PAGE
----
This is a series of blog posts touching on a few pertinent curiosities from HIMSS 2013.

Meaningful Use 2 mandates Electronic Health Records to support secure health transport to specifically fulfill the following measures:

  • Measure #1: Providers should send a summary of care for more than 50% transitions of care and referrals.

  • Measure #2: Providers should electronically transmit summary of care for than 10% transitions of care and referrals.

  • Measure #3: At least one summary of care document sent electronically should be to a recipient with a different EHR vendor or to CMS test EHR.

Above construct very clearly mandates EHR vendors (AllScripts, EPIC, eClinicalWorks etc.) to support a standards based mechanism to allow transitions of care and referrals electronically.

The certification of Meaning Use 2, specifies the following technologies to fulfill above requirements:

  1. Document Type: C-CDA document with requisite data specified for MU. The data elements are detailed by siframework here, and constitute things like patient demographics, allergies, vital signs, lab tests, referrals or transitions, care team, preferred language, smoking status, problems, encounter diagnoses, procedures, medications, inpatient-info if applicable etc. As you walk through this list, it turns out to be pretty thorough and useful!

  2. Document Transport:

1. Direct : Following are specified options for Direct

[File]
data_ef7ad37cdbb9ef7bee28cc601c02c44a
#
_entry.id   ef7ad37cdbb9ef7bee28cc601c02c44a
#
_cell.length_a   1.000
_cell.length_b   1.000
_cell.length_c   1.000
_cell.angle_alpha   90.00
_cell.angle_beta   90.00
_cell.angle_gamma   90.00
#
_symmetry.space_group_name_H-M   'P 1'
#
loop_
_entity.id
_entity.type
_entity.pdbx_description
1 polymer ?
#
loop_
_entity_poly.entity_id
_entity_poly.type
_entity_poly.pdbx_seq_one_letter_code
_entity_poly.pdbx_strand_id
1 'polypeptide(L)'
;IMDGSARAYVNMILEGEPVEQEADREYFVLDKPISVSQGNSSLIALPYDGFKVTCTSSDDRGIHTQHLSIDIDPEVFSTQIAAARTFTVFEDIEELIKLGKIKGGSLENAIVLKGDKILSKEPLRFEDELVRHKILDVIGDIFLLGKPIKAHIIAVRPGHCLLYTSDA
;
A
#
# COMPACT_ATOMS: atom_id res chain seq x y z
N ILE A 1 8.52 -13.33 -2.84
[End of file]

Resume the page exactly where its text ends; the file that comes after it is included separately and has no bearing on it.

* Option A: Direct (required) : This is Direct built in to the EHR.

  * Option B: Direct + XDR/ XDM (optional, but not alternative)

  * Option C: SOAP + XDR / XDM (optional, but not alternative)

2. NwHIN Exchange: The documents can be transferred as part of Nationwide Health Information Network using the associated eHealth Exchange. The regulations for this are not established.

Under the transport guidance from ONC – Direct is required to be part of EHR application to be certified for meaningful use. There are really two options for EHR vendors and these were discussed at length in an EHRA ( meeting I attended during the HIMSS conference. The options are detailed in a document released by the association, and following is my summary on what an EHR should do:

  1. Provide a robust C-CDA and have ONC Direct as part of the application (this is equivalent to Option A). The downside of this is that the EHR has to implement all the technology like certificate management, SMTP gateways, direct address management as part of the offering. I’m not aware of many (except a couple of big ones) going this route.

  2. Partner with a HISP to do meaningful use certification by implementing a XDR capability in the EHR (this is equivalent to Option B). EHR vendor would generate robust C-CDA or perhaps they can use services of some value added HISPs to generate these C-CDA. The downside of this approach is that the EHR vendor has to collaborate with the HISP on Direct user management however the upside its that with a standard interface (XDR/XDM) they are not tied to one HISP solution vendor. However, for certification EHR vendor do need to work with a HISP to show that they can satisfy meaningful use measures but during deployment, they can pick any HISP which provides the API capability.

There is even a third option (not discussed by EHRA) where the EHR vendors can have a custom interface with the HISP or perhaps just so a secure SMTP to the HISP and certify together with the HISP for meaningful use. This is a bit unfavorable for the EHR vendors as they locked in the HISP partnership but it also allows them time to build substantial technologies like XDR/XDM interfaces or being able to generate first-class C-CDA documents.

Thoughts or comments? As usual, use the space below.